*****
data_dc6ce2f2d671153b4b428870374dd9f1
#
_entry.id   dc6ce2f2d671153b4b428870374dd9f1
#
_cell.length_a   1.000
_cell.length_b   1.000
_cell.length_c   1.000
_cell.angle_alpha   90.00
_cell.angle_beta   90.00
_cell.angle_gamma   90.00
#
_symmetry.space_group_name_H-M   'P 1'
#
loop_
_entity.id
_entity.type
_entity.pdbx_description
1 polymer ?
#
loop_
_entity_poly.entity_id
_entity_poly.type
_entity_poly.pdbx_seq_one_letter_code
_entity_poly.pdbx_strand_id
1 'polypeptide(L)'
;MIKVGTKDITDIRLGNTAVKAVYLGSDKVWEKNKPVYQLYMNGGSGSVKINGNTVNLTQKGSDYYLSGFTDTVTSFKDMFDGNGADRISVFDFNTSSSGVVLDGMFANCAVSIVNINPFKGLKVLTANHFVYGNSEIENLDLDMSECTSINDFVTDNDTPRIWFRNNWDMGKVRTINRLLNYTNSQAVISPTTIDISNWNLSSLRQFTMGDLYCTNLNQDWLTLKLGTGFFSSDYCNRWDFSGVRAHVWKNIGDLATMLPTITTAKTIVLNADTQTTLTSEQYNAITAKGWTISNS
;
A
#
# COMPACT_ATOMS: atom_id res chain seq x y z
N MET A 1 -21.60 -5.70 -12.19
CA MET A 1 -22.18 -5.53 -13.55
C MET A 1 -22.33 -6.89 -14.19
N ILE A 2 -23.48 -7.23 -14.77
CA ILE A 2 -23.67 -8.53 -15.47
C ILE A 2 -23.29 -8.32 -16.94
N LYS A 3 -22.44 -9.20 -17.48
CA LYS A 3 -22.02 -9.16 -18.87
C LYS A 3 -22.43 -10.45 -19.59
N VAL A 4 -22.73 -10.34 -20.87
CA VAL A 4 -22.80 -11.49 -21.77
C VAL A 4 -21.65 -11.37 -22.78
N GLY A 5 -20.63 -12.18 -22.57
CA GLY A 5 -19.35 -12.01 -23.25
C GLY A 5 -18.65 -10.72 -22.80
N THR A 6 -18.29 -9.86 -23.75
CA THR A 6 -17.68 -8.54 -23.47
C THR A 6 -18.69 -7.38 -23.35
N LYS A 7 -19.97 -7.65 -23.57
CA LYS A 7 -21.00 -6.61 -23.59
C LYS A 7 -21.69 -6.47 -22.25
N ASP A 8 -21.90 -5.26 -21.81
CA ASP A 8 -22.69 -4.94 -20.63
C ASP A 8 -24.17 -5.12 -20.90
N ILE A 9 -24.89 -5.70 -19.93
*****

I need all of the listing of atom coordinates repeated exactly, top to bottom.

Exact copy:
data_dc6ce2f2d671153b4b428870374dd9f1
#
_entry.id   dc6ce2f2d671153b4b428870374dd9f1
#
_cell.length_a   1.000
_cell.length_b   1.000
_cell.length_c   1.000
_cell.angle_alpha   90.00
_cell.angle_beta   90.00
_cell.angle_gamma   90.00
#
_symmetry.space_group_name_H-M   'P 1'
#
loop_
_entity.id
_entity.type
_entity.pdbx_description
1 polymer ?
#
loop_
_entity_poly.entity_id
_entity_poly.type
_entity_poly.pdbx_seq_one_letter_code
_entity_poly.pdbx_strand_id
1 'polypeptide(L)'
;MIKVGTKDITDIRLGNTAVKAVYLGSDKVWEKNKPVYQLYMNGGSGSVKINGNTVNLTQKGSDYYLSGFTDTVTSFKDMFDGNGADRISVFDFNTSSSGVVLDGMFANCAVSIVNINPFKGLKVLTANHFVYGNSEIENLDLDMSECTSINDFVTDNDTPRIWFRNNWDMGKVRTINRLLNYTNSQAVISPTTIDISNWNLSSLRQFTMGDLYCTNLNQDWLTLKLGTGFFSSDYCNRWDFSGVRAHVWKNIGDLATMLPTITTAKTIVLNADTQTTLTSEQYNAITAKGWTISNS
;
A
#
# COMPACT_ATOMS: atom_id res chain seq x y z
N MET A 1 -21.60 -5.70 -12.19
CA MET A 1 -22.18 -5.53 -13.55
C MET A 1 -22.33 -6.89 -14.19
N ILE A 2 -23.48 -7.23 -14.77
CA ILE A 2 -23.67 -8.53 -15.47
C ILE A 2 -23.29 -8.32 -16.94
N LYS A 3 -22.44 -9.20 -17.48
CA LYS A 3 -22.02 -9.16 -18.87
C LYS A 3 -22.43 -10.45 -19.59
N VAL A 4 -22.73 -10.34 -20.87
CA VAL A 4 -22.80 -11.49 -21.77
C VAL A 4 -21.65 -11.37 -22.78
N GLY A 5 -20.63 -12.18 -22.57
CA GLY A 5 -19.35 -12.01 -23.25
C GLY A 5 -18.65 -10.72 -22.80
N THR A 6 -18.29 -9.86 -23.75
CA THR A 6 -17.68 -8.54 -23.47
C THR A 6 -18.69 -7.38 -23.35
N LYS A 7 -19.97 -7.65 -23.57
CA LYS A 7 -21.00 -6.61 -23.59
C LYS A 7 -21.69 -6.47 -22.25
N ASP A 8 -21.90 -5.26 -21.81
CA ASP A 8 -22.69 -4.94 -20.63
C ASP A 8 -24.17 -5.12 -20.90
N ILE A 9 -24.89 -5.70 -19.93